by Nix
(crimsonquills AT gmail DOT com)

House stared at the menu options with the sort of horrified disbelief he thought he'd left behind years ago. Being a misanthrope was supposed to protect him from this sort of thing. He was supposed to expect humanity to screw him over. But this...this was going above and beyond the call of duty. He reviewed the choices again, as if they might have changed in the last minute.

Pineapple fried rice. Ham with pineapple sauce. Turkey with a pineapple glaze. Pineapple pie. Cabbage and pineapple salad. Pineapple muffins. Tuna with pineapple.

The only items on the menu that didn't include pineapple were the pre-fabricated sandwiches. House grabbed a shrinkwrapped chicken salad sandwich and a coke and tried not to think about the wet, limp lettuce that peeked out from the edges of the supposed foodstuff.

Even as House settled himself into a chair, Wilson appeared as if by magic and seated himself across the table. He set a brown paper bag on the table and began extracting tupperware containers from it. House stared. "I didn't know you even owned tupperware," he said, leaving off picking at the plastic wrap restraining his sandwich for the moment.

Wilson shot him a look. "Of course I own tupperware," he said, as if this should have been self-evident. "It's not like I'm usually home in time for dinner. Julie puts it in the fridge for me."

"And yet you've never before favored your colleagues with samples from your tupperware collection," House eyed the multiplicity of plastic containers.

"Maybe I just keep them away from you," Wilson suggested, smiling slightly.

"So why now?" House asked, turning his attention back to freeing his sandwich. "What did I do to deserve this?"

Wilson cracked open a can of coke--the only non-tupperware container in the lot--and leaned back in his seat, sighing. "I think Julie and I have entered the 'if we're extra considerate of each other, everything will work out' phase," he confessed, lifting the coke to take a long drink.

Independent of the plastic wrapping, House's sandwich sat there looking exactly the same as it had before he removed the cellophane. It didn't even have the decency to fall apart. House eyed it warily as he spoke. "You realize that recognizing it as a phase is a strong sign that your marriage is end stage."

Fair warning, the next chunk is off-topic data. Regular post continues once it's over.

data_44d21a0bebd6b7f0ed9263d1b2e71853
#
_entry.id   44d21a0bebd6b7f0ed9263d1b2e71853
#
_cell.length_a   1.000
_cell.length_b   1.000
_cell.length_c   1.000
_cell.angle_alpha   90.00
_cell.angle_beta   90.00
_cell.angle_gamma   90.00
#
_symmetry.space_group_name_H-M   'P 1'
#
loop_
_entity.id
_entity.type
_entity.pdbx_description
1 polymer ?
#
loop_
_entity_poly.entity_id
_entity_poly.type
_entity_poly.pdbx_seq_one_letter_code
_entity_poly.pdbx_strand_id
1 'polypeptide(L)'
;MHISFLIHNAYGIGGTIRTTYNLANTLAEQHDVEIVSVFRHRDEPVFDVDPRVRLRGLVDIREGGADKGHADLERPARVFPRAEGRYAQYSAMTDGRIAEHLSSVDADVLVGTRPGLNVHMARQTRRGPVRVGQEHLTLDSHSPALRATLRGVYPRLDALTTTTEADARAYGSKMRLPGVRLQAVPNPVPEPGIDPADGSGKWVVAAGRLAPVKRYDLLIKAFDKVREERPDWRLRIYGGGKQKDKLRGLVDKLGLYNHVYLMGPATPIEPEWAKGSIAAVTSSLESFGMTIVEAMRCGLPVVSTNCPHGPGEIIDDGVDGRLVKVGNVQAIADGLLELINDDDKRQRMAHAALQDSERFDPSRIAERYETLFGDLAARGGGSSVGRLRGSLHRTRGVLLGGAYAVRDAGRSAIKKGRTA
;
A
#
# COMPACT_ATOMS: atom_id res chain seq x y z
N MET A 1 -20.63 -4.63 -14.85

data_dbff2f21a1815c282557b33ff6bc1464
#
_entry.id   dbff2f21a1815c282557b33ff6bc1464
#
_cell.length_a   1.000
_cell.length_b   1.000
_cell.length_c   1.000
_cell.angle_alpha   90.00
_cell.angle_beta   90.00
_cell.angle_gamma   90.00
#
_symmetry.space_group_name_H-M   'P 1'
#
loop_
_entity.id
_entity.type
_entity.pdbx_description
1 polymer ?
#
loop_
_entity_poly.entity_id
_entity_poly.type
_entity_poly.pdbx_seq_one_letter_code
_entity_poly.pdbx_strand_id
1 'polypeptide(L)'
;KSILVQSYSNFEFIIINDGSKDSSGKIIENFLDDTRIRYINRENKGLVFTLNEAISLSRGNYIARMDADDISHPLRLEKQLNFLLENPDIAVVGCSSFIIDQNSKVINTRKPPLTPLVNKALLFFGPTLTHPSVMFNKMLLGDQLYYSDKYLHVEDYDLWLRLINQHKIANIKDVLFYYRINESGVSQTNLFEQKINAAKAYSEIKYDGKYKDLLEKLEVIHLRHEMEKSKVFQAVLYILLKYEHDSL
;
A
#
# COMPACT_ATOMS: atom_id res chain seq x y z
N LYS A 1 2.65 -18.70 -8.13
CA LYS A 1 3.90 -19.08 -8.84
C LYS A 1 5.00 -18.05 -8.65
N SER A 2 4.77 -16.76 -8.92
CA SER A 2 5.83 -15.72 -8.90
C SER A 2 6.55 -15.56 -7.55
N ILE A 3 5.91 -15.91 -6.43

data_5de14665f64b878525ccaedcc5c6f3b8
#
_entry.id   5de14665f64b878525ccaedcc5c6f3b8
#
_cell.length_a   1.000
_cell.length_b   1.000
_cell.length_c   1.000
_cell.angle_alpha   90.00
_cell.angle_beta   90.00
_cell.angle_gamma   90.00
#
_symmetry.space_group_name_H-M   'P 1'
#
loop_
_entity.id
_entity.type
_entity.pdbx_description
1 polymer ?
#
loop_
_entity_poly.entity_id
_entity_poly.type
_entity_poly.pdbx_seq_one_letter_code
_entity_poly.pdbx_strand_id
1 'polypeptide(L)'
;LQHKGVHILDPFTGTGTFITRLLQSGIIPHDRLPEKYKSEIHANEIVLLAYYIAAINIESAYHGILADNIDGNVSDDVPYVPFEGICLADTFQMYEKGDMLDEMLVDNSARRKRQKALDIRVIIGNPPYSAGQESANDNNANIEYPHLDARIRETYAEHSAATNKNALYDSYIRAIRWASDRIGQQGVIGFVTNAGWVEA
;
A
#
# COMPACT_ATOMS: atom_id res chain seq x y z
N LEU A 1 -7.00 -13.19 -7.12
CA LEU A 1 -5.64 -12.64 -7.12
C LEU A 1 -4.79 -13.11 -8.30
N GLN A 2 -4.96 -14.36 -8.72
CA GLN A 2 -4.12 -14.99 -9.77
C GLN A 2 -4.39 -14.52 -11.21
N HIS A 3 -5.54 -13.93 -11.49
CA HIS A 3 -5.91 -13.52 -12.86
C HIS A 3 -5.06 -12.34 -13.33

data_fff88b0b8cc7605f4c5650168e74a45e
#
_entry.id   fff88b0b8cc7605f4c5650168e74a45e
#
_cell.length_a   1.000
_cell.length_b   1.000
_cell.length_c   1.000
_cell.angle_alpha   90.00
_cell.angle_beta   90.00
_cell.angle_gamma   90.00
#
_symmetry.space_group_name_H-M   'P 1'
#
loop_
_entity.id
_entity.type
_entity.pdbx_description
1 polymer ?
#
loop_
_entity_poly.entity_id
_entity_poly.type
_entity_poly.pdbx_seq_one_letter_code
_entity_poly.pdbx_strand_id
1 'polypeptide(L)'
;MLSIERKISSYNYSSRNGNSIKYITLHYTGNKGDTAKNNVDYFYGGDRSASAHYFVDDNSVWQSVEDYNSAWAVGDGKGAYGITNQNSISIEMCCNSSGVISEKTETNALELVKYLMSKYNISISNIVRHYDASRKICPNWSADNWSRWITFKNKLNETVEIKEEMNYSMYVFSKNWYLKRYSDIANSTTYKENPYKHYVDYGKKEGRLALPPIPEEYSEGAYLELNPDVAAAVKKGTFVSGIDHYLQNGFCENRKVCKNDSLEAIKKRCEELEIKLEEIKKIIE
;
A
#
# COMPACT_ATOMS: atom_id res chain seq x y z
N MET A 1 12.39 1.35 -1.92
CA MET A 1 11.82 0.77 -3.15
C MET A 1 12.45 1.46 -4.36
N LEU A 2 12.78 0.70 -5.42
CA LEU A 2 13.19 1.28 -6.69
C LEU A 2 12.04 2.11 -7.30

"And you can stop insisting that you really do love your wife now," House said, abandoning the sandwich for the moment in favor of leaning sagely back into his own seat.

"Ending a relationship doesn't mean that you're not in love anymore," Wilson argued. "Just that the relationship didn't work out."

"And the relationship didn't work out because...?" House prompted.

Wilson shrugged and pried open one of the tupperware containers. Pasta salad. "Some people's lives aren't compatible no matter how strongly they feel about each other."

"Well, your average is improving," House commented. "It only took you two years to figure it out this time." He prodded the chicken salad sandwich.

"You can't be thinking about eating that," Wilson said, regarding the sandwich with suspicion.

House bend a dark glare on the offending item. "It was this or...pineapple."

Wilson pushed his pasta salad across the table. "Try that. And you make it sound inevitable."

"Pineapple?" House affected confusion. "Not inevitable. Ubiquitous, maybe."

Wilson rolled his eyes. "Not pineapple. The end of my marriage to Julie. You make it sound like it was inevitable." The next tupperware container revealed two pieces of roast chicken. Had Julie really cooked, House wondered, or just stopped by the deli counter? It's not like Wilson would know the difference.

"It was inevitable." House snagged the fork Julie had so thoughtfully included in Wilson's brown bag and menaced the pasta salad with it. Pausing just before striking, he cast a glance in Wilson's direction. "This isn't laced with anything, is it?"

"Julie thought I would be eating it," Wilson said dryly, "so unless she was planning to collect on my will, no. She saves the cyanide for dinner parties." House snorted and dug into the pasta salad. "So why was it inevitable?"

"Because no woman would be comfortable with the degree of emotion you invest in other people." House chewed and swallowed another mouthful of pasta, pausing to poke the fork in Wilson's direction. "She thinks she can handle it at first. She thinks she likes that you have such a 'generous spirit'. But eventually the doubt worms its way in, and pretty soon she can't convince herself that it's just professional concern, really, and she starts wondering who it is that's keeping you out late, and if she's really the most important person in your life, and it's all downhill from there."

Wilson blinked at him. "I can't stop caring about people," he said helplessly.

"Which is why it was inevitable."

"Well." Wilson paused and lifted a chicken leg. "Here's hoping she isn't thinking that way."

House cast him a suspicious look, forkful of pasta hovering in the air. "Why?"

Wilson shrugged. "If she knew the end was approaching, she might really have gone for the cyanide."